For this step to work we need a running Vyne instance. If you don't have it please follow instructions of how set-up Vyne locally.

To launch Vyne, run:

docker run -p 9022:9022 --env PROFILE=embedded-discovery,inmemory-query-history,eureka-schema vyneco/vyne

Now, run your app and it will have successfully joined the Vyne cluster!

Heads up! When you're sharing schemas using polling, it can take 20-30 seconds on restart for everything to sync up. An alternative approach is to use Vyne's multicasting setup to share schemas. That takes a little more setup to get going, but makes updates instant. To learn how to get multicasting working locally, follow this guide

Exploring our data using the Vyne UI

Now that we have a service exposed to Vyne, we're going to explore some of the data it's publishing through Vyne's query service.

First, let's take a look around Vyne's UI:

Vyne schema-explorer

Vyne schema-explorer shows all the services discover-able through Vyne.

When you navigate to http://localhost:9022/schema-explorer you should see:

  • vyne-hr-demo

  • version 1.0

  • all our Taxi Types

  • three REST endpoints

Type Explorer

The Type Explorer shows us the types we registered in our Taxi schemas, and how everything hangs together. It allows us to view and search for all deployed Types and Services.

If we click into one of the types, in the case we will click into Employee, there are a number of things available to us. Lets take a look:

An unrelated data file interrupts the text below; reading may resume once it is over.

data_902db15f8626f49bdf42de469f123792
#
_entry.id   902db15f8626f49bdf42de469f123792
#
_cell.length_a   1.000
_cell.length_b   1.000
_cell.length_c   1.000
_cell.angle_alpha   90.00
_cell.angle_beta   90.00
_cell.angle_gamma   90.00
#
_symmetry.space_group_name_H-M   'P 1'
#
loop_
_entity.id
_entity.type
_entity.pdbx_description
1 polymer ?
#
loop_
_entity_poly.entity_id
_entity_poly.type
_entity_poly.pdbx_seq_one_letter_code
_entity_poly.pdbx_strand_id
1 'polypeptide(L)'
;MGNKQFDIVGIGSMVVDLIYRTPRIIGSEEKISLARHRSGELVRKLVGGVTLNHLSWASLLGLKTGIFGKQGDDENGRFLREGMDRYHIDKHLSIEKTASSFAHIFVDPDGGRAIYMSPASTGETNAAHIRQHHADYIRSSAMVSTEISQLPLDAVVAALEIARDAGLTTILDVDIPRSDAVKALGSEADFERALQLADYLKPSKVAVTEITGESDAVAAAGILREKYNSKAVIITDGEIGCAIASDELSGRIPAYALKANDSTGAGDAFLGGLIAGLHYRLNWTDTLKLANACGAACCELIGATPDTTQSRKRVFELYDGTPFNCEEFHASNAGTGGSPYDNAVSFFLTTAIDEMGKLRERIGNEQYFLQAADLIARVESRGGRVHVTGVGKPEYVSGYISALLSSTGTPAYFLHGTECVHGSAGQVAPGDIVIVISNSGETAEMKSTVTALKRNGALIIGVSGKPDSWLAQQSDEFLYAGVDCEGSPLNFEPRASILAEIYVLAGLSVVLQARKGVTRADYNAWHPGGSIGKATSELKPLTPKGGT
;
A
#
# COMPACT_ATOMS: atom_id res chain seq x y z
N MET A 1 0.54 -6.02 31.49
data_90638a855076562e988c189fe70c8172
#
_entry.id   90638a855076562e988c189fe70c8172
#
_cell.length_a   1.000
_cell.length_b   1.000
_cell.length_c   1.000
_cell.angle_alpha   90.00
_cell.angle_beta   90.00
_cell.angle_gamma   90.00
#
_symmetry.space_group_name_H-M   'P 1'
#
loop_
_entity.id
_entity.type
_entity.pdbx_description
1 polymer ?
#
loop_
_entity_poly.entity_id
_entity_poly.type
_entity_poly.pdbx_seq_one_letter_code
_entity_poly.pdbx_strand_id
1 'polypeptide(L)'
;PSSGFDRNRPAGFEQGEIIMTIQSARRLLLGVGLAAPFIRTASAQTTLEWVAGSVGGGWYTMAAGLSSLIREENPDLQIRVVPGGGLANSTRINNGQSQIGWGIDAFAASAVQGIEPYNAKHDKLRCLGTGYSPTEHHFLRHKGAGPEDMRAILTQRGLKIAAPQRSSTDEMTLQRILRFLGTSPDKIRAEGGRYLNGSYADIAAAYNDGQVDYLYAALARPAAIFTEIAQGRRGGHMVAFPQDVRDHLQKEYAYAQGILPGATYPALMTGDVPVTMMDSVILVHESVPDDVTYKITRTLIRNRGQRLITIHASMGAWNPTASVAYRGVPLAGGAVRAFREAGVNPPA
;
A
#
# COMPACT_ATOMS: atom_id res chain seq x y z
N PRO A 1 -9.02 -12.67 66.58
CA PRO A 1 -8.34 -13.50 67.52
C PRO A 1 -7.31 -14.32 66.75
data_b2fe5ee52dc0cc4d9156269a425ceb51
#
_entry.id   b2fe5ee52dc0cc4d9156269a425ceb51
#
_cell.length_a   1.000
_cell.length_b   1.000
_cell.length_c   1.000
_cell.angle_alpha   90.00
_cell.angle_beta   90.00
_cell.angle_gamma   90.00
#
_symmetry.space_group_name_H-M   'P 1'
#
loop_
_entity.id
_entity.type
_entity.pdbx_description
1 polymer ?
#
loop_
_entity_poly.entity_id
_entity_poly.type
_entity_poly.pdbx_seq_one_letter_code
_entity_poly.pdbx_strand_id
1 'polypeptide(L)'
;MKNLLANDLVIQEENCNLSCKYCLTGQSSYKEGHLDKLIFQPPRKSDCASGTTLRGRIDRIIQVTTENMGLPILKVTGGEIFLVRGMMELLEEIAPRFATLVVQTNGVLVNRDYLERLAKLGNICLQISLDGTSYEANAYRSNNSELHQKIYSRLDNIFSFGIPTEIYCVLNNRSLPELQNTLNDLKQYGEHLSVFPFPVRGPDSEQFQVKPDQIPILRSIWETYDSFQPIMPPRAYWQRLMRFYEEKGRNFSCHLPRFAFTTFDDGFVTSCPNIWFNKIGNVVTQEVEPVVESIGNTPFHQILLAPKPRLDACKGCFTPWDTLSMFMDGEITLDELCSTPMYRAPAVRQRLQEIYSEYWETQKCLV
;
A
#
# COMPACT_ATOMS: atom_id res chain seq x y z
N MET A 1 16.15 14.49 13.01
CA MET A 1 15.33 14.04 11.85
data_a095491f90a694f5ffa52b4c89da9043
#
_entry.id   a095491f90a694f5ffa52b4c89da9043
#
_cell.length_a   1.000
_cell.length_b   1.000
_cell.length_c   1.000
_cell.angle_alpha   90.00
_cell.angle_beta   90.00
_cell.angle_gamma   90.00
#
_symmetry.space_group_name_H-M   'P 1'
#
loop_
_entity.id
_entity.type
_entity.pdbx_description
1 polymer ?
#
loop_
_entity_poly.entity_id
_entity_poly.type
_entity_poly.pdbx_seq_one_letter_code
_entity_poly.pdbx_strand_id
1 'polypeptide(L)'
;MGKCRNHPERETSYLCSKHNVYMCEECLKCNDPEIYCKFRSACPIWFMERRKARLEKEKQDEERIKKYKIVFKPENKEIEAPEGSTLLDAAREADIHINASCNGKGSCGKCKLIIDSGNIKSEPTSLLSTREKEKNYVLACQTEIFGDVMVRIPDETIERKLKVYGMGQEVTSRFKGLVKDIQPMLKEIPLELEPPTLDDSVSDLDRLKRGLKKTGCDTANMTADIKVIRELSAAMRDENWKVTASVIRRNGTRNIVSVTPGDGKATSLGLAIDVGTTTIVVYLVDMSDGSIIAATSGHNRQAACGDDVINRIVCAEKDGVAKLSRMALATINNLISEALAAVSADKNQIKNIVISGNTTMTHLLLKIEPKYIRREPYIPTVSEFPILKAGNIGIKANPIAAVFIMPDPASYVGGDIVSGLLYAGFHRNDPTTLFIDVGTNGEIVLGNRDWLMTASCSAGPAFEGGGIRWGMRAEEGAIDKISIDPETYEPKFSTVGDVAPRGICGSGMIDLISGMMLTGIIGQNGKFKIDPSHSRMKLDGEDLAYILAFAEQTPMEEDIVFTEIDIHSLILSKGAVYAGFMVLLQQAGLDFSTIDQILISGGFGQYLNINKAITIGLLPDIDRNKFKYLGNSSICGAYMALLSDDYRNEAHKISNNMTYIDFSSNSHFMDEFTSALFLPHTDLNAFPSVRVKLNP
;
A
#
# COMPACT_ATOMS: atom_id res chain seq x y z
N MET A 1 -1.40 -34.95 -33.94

As we can see, the type explorer provides us with information on the employee. We are able to see which methods return an employee, as well as the attributes an employee has.

This provides us a visualisation of the full data mesh that Vyne is building, based on the schemas that services are publishing. As more services come online and publish their schemas, new connections are added, and the graph gets richer.

Lets look at one more example:

Above we can see what the type of an employee email is, as well as functions it's used it. We can also see how the EmployeeEmail is constructed in the source code.

Querying

Vyne offers couple of ways of querying, for a full list refer to Query Api section.

Querying all Employees

Vyne UI offers an easy way for testing your services. To query for all the employees:

  • select type to discover 'demo.Employee'

  • select 'Find as array' checkbox - this allows us to bring back all employees

  • click Submit Query

In the result you can see all the employees defined by your service, the employees endpoint and how long it took to call that endpoint.

Looking up Employee by Id

Now that we've seen Vyne discover all the employees, let's try bring back only one employee based on their Id. Once we have done this, we can look in the profiler tab to see what route Vyne took to get us this data.

Navigate to http://localhost:9022/query-wizard

  • click 'Add new fact' button

  • add Id value '1'

  • select type to discover 'demo.Employee'

  • click 'Submit query' button

Inside the Profiler tab below we can see the route that Vyne took. If we were to change some code in the background, Vyne would still produce our data for us, it would just take a different route. This can all be monitored through this view.

You can see the path taken under the Calls header. Vyne made a GET request on /employee/id/{id} to retrieve our data.

Summary

Congratulations! You made it!

In this tutorial we've covered:

  • Building a vanilla Spring Boot microservice

  • Generating a Taxi schema from our code and publishing it to Vyne

  • Exploring our schema within Vyne's UI

  • Executing simple queries from Vyne's UI